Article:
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Float Labels with CSS

Published by Chris Coyier

You've probably seen this pattern going around. It's an input that appears as if it has placeholder text in it, but when you click/tap into that input, that text moves out of the way and allows you to type there. It's rather clever, I think. Brad Frost has a really good post on it, detailing the pros and cons and such.

Many of the demos I've seen involve JavaScript. The other day I was checking out at, saw their technique for it, and I thought of a way I could pull that off without JavaScript. So here we are.

Here's how the one looks:

And here's my take:

See the Pen Label Pattern with just CSS by Chris Coyier (@chriscoyier) on CodePen.

It's not quite as sexy as the Nest ones, where the text is fading out as the label is sliding up. Certainly possible with some JavaScript, but we're going to stick with pure CSS here. Still might be possible though. I'll leave that challenge up to you.

Some Quick Reminders

There are two reasons you might consider doing this:

  1. It might be able to save space. Because the input and label are combined, it takes up less space. When an input is in focus, you do still need to show both the label and input, but you can get that space by either using some of the space the input was already using, or by growing the area temporarily only for the focused input.
  2. It makes the input one big button. Not that inputs aren't already, and not that labels aren't when they have a proper for attribute, but there is something kinda nice about a big rectangle that tells you what it wants that you click/tap. Might make for a nice experience particularly on mobile.

I'd say, generally, that always-visible labels are probably "better" - but this is a clever idea and done right, may be useful occasionally. There is always a risk of screwing this up and hurting accessibility too, so take care. One downside to this pattern: we can't use placeholder in addition to the label, which can be helpful (e.g. a label of "Phone Number" and a placeholder hint of "(555) 555-5555").

The Trick (1 of 3) - The label is the placeholder

There is a <div> that contains both the <label> and <input> (which you need to do anyway because inputs within forms need to be in block level elements) that has relative positioning. That allows absolute positioning within it, which means we can position the label and input on top of each other. If we do that with the input on top, but with a transparent background, you'll be able to see the label right underneath it while still being able click into it.

    <input id="name" name="name" type="text" required>
    <label for="name">Your Name</label>
form > div {
  position: relative;
form > div > label {
  position: absolute;

The Trick (2 of 3) - the :focus state and the adjacent sibling combinator

The source order of the <label> and <input> wouldn't matter much here, since semantically they are tied together with the for attribute. But if we put the input first, that means we can leverage its :focus state and an adjacent sibling combinator (+) to affect the label when it is focused. Similar in concept to the checkbox hack.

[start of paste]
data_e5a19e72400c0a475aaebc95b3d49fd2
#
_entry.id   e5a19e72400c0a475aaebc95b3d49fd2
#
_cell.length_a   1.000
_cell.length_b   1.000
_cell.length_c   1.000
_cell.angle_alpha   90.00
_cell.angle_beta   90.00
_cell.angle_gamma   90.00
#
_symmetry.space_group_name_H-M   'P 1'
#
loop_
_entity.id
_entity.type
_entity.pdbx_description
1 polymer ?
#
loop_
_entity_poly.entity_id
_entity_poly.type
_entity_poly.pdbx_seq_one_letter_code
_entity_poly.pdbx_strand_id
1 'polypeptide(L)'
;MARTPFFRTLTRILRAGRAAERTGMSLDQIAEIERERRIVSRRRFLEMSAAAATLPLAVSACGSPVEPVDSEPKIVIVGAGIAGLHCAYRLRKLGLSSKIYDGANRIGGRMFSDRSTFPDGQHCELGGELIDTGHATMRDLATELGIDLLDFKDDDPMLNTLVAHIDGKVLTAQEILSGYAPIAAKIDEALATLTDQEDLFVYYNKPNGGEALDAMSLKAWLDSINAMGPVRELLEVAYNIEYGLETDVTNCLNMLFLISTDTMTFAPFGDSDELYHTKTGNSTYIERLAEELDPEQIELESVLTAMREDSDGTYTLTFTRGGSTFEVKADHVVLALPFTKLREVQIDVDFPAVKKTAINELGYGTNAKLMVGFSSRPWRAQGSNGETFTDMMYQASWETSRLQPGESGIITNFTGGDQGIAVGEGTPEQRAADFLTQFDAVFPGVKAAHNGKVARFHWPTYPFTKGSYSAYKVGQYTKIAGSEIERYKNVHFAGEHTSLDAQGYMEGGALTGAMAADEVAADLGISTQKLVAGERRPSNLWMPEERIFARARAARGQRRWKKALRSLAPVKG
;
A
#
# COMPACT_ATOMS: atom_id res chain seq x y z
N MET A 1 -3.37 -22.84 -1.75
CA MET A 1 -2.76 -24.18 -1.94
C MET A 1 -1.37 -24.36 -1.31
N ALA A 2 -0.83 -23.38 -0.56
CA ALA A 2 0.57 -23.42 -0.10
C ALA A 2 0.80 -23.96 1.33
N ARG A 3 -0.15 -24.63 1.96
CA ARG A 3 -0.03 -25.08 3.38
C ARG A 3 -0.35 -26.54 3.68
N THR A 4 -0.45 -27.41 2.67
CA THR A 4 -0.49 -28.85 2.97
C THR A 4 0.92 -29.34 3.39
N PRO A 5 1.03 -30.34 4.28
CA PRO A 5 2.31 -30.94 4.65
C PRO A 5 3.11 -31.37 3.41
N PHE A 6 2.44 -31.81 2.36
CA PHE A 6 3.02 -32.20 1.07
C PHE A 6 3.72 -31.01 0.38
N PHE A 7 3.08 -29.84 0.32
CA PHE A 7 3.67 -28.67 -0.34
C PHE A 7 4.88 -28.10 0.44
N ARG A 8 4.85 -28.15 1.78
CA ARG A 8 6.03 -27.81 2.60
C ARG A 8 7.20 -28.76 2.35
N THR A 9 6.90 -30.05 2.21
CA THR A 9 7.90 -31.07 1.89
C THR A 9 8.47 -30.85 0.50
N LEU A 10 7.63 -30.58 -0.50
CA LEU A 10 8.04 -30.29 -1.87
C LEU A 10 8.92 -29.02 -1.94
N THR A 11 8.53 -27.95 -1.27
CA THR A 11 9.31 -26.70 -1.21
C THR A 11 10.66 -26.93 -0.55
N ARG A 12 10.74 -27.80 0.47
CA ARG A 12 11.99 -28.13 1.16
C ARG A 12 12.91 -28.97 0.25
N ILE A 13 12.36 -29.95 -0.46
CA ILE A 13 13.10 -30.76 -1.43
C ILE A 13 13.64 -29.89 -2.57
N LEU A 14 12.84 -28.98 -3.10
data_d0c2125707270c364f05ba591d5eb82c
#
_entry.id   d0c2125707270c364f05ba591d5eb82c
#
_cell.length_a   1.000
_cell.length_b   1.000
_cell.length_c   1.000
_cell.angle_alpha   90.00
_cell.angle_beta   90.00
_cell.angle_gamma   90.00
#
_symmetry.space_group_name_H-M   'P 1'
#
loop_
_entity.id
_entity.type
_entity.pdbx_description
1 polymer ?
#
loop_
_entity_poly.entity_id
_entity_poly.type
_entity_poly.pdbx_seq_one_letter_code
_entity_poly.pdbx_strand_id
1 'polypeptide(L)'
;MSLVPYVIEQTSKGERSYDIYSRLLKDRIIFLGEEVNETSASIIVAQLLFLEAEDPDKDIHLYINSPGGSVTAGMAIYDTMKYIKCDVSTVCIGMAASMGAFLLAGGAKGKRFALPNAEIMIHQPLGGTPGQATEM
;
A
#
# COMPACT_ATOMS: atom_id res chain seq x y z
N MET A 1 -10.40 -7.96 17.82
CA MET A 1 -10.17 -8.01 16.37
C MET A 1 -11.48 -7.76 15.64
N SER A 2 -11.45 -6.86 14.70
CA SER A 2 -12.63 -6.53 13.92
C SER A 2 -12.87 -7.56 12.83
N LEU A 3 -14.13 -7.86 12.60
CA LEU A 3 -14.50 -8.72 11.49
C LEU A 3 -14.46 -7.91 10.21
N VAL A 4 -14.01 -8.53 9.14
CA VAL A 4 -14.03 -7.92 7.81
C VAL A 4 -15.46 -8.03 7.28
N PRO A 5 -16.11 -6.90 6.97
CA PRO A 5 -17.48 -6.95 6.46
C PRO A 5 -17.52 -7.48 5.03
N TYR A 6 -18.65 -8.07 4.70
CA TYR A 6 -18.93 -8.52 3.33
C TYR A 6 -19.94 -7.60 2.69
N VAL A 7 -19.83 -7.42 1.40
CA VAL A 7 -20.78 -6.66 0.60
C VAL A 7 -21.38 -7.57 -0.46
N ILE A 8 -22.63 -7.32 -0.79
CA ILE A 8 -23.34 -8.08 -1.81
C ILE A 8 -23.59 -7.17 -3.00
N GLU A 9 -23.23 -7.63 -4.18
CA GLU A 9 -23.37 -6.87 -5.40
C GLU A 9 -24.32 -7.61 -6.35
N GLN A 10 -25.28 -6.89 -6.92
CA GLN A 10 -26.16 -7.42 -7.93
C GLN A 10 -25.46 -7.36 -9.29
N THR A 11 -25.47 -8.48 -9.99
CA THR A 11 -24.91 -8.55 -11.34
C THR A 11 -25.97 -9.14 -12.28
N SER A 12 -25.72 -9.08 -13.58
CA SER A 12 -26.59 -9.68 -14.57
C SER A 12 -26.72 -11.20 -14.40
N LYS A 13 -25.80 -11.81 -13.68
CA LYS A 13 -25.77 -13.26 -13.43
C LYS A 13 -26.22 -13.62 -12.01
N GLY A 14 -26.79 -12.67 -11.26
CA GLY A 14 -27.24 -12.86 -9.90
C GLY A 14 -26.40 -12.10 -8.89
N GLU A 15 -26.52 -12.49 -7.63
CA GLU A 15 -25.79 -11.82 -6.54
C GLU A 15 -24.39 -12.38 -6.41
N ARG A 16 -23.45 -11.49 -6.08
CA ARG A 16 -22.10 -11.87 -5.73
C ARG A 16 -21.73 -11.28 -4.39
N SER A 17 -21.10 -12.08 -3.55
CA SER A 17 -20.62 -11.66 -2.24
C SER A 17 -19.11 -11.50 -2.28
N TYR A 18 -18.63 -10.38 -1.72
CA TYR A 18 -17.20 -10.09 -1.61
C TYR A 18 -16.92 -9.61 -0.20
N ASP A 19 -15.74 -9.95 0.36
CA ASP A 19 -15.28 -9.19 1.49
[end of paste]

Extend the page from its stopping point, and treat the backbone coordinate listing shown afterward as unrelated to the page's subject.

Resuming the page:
input:focus + label {
  /* do something with the label */

You can do whatever you want with the label. Just find a cool place to move it and style it that is out of the way of typing in the input. My example had two possibilities: one was making it smaller and moving toward the bottom of the input, the other was moving it to the far right side.

form.go-bottom label {
  position: absolute;
  top: 0;
  bottom: 0;
  left: 0;
  width: 100%;
  transition: 0.2s;
form.go-bottom input:focus + label
  top: 100%;
  margin-top: -16px;

The Trick (3 of 3) - the :valid state

Once there is actual text in the input, and the input goes back out of focus, it would be very weird (bad) to see the label and the input text on top of each other. Fortunately in CSS there is a :valid selector that works on inputs when they are in a valid state. That valid state can be "any text at all", assuming the only thing that makes it valid is having any value at all, which can be achieved like:

<input type="text" required>

Then remember the only reason you could see the label at all was because the input has a transparent background. To hide it, we can use an opaque background instead:

form input:valid {
  background: white;

The rest of this is just fiddling around with design details until you have it just how you like it.


The idea originally came from Matt D. Smith, with this design:



    That’s really impressive… if only it was fully supported on all browsers

    • Permalink to comment#

      That can be said about pretty much any relatively new CSS features!

      That being said, this is a pretty good addition to placeholder text.
      Even if it doesn’t work, no harm done.

  2. Alex
    Permalink to comment#